Daniel Yeung is still trying to understand how it happened. After eight years of steady employment, the Canadian recruitment consultant is being kicked out of China, forced to join an exodus of foreigners streaming out of the host country ahead of the Beijing Olympics.
Mr. Yeung is one of thousands of Canadians and other foreign citizens who are being forced to leave China this month because of tougher visa rules.
Yeung has to leave because his educational background is considered by the Chinese authorities not to be enough to be eligible for a Z-visa.
When he tried to renew his work visa this spring, the Chinese authorities rejected his application. They said his educational qualifications, a diploma in physiotherapy, were inadequate for his job and he must have a bachelor's degree if he wanted to work as a consultant in China. It didn't matter that his employers were happy with his work, or that he was performing a useful service.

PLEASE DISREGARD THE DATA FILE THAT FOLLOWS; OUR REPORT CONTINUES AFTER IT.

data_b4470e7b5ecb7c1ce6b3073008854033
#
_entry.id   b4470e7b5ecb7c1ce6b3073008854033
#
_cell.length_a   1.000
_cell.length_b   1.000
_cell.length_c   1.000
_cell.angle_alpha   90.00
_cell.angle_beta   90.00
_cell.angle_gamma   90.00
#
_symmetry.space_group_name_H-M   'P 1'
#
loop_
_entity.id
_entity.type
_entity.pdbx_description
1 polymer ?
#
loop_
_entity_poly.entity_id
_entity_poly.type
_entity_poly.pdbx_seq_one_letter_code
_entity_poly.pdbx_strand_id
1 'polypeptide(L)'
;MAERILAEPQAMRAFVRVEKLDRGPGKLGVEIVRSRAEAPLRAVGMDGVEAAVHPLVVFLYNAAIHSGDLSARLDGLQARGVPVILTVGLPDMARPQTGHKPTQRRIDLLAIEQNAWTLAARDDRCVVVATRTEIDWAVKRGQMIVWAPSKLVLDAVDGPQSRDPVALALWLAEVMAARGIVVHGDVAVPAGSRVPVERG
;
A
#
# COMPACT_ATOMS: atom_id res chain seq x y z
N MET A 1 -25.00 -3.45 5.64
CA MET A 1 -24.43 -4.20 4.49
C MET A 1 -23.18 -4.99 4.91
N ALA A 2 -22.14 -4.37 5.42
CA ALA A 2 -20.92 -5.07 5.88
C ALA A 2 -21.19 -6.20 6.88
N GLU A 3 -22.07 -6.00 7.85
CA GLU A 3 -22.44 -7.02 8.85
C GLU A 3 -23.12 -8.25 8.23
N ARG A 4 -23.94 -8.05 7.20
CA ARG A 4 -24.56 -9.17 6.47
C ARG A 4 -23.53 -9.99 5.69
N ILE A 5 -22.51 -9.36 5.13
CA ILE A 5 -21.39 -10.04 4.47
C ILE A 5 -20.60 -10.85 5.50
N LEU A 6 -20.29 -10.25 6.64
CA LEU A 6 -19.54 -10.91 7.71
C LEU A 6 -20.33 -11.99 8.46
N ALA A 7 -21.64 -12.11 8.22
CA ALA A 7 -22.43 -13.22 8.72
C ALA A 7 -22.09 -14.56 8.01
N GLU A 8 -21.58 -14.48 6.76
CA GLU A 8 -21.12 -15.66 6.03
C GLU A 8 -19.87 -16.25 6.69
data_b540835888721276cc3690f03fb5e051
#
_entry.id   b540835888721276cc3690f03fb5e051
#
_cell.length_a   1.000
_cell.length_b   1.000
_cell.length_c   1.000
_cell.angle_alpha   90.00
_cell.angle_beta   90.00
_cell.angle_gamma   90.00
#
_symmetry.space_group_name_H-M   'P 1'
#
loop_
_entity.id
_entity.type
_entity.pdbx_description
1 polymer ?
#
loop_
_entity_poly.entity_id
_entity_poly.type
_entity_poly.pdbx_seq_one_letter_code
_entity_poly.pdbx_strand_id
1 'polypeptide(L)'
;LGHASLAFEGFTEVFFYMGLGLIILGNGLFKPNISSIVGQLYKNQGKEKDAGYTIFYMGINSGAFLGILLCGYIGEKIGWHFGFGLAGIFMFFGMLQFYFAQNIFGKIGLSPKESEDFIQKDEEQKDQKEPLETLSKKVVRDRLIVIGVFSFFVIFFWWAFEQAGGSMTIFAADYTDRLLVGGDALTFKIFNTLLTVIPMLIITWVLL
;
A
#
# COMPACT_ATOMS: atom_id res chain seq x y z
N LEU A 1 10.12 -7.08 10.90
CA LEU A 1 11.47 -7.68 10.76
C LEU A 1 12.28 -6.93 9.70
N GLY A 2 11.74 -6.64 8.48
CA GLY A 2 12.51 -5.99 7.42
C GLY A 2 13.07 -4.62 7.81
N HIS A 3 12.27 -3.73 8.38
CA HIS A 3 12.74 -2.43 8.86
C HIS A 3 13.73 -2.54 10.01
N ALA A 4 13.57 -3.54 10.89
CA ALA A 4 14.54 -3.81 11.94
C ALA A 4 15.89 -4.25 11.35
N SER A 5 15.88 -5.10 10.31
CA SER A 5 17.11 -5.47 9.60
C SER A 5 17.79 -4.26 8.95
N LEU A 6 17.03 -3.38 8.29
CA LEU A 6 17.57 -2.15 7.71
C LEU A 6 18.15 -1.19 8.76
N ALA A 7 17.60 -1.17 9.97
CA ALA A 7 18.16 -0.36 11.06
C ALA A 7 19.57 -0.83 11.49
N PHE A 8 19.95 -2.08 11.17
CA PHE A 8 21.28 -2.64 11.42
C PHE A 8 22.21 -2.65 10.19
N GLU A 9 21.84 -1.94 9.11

"All sorts of people are being refused visas for the silliest of reasons," Mr. Yeung said in an interview.
Again: it is not yet right away clear whether these ludicrious measures do apply also outside Beijing. It is not uncommon for the relevant authorities to come to their senses, although it might take a while and damage might have been done by then.
Update: The work permit, leading to the Z-visa, is issued by the labor bureau; they decided whether to accept your diploma, no public security. See also the comment section.